Industry news roundup: week ended 4 Nov 2013:
Legal costs for whiplash claims are on the rise, prompting new measures designed to stem the rising tide but may end up hurting legitimate claimants.
So here we go, ladies and gentlemen: this week, it was revealed that it costs around £2,500 in legal fees to bring a small accident claim where whiplash injury is involved. Or at least that’s what the Institute and Faculty of Actuaries claims, as the organisation says these costs have gone up by 15 per cent in the three years since new legal reforms were put in place to limit these types of costs.
So in other words, the Institute is saying, these reforms haven’t done anything to make things less expensive for insurers. Of course it did concede that the new Legal Aid law will likely reduce the costs incurred by the insurance industry.
The problem here is it seems as if organisations and trade bodies are more interested in how to save insurers money than they are with the fact that people injured in car accidents through no fault of their own are entitled to be made whole by the responsible party. For what it’s worth, maybe we should make it harder for insurance fraud to occur instead of just making it harder for everyone to bring a claim, both legitimately injured people and scammers alike.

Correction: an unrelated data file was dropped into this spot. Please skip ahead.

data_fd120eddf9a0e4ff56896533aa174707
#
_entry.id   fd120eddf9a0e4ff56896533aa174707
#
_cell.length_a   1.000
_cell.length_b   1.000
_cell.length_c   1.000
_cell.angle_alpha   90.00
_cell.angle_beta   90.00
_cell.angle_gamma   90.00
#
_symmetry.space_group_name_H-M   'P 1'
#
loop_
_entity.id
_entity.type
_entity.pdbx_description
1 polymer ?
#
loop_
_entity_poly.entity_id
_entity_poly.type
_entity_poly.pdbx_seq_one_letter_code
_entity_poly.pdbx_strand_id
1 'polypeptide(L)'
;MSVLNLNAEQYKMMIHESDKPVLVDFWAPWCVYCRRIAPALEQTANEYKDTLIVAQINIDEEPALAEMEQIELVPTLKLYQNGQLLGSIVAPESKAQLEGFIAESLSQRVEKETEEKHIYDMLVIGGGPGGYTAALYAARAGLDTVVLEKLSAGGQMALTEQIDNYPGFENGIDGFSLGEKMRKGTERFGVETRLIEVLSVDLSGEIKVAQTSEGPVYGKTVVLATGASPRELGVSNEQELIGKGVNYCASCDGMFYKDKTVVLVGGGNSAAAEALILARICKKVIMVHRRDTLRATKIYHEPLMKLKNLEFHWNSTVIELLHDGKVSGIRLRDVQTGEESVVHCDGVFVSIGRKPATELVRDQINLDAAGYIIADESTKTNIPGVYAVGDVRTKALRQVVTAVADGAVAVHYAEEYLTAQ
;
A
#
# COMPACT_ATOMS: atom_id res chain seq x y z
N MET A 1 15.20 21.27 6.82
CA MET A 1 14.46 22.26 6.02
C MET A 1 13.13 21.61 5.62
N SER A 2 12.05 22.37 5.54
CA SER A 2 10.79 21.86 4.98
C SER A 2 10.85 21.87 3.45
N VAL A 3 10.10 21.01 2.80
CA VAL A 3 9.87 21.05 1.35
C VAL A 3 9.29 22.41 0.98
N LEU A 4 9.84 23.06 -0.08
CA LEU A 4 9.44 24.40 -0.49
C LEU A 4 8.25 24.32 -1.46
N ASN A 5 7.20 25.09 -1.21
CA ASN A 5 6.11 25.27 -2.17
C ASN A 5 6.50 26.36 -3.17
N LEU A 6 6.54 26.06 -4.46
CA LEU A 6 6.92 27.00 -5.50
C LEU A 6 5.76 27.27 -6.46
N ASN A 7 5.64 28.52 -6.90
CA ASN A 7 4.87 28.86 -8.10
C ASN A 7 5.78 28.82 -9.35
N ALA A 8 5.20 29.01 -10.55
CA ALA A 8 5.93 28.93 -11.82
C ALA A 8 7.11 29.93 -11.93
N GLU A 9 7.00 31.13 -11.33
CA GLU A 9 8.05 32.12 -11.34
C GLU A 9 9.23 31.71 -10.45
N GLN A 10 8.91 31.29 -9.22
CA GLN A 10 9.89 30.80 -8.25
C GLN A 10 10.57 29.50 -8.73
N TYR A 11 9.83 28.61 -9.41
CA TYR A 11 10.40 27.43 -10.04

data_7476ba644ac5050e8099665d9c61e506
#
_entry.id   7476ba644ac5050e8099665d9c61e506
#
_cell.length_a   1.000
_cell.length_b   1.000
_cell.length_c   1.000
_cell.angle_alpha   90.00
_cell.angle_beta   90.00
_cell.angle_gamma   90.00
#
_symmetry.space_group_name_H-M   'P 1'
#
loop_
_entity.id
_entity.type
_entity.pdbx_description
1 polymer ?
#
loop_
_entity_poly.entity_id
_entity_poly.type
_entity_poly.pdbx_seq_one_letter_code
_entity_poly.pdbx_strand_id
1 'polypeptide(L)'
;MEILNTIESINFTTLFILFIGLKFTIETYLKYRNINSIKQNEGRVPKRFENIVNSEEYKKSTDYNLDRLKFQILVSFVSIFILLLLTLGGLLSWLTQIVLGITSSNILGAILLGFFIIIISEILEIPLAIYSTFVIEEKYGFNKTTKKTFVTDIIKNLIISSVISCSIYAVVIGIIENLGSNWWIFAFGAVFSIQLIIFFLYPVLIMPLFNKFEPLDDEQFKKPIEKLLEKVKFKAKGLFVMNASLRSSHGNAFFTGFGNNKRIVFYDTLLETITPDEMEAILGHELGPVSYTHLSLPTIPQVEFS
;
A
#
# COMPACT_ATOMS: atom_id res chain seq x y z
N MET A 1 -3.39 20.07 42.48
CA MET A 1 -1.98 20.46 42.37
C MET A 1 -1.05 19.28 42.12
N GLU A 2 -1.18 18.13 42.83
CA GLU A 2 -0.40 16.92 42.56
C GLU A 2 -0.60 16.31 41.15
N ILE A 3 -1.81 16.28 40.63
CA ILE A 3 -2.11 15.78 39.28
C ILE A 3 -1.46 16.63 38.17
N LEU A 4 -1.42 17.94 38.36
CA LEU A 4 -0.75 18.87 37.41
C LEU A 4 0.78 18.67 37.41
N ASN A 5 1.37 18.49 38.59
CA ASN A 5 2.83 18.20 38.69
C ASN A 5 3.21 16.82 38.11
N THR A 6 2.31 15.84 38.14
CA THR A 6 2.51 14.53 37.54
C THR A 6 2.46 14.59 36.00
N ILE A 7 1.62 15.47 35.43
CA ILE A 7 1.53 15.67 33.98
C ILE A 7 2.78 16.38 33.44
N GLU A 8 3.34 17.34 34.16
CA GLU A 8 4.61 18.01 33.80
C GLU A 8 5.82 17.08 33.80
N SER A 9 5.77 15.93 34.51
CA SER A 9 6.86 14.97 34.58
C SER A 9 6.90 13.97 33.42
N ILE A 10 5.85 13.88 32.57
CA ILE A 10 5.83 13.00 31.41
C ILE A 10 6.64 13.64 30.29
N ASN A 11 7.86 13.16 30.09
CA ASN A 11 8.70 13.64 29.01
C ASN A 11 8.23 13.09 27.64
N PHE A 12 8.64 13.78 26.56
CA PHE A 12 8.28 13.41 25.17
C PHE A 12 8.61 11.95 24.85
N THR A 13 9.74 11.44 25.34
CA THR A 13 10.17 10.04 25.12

Now the Government may have hit on a good solution for this, according to another news story this week: an independent medical panel system is being planned where injured accident victims will be examined to determine the extent of their injuries. Now this may sound like a good idea on the face of it, but I was under the impression that a whiplash injury is hard to prove medically, as the type of soft tissue injury that characterises whiplash isn’t all that easy to prove. You’ve got to go on the symptoms patients are reporting instead, which makes me wonder what these independent medical panels are actually going to accomplish that a GP can’t.
Typical example of more government waste, if you ask me. You know if half the time, energy and money was spent looking into better detection and treatment methods for whiplash instead of all this rubbish maybe we wouldn’t have such a whiplash epidemic in the UK right now!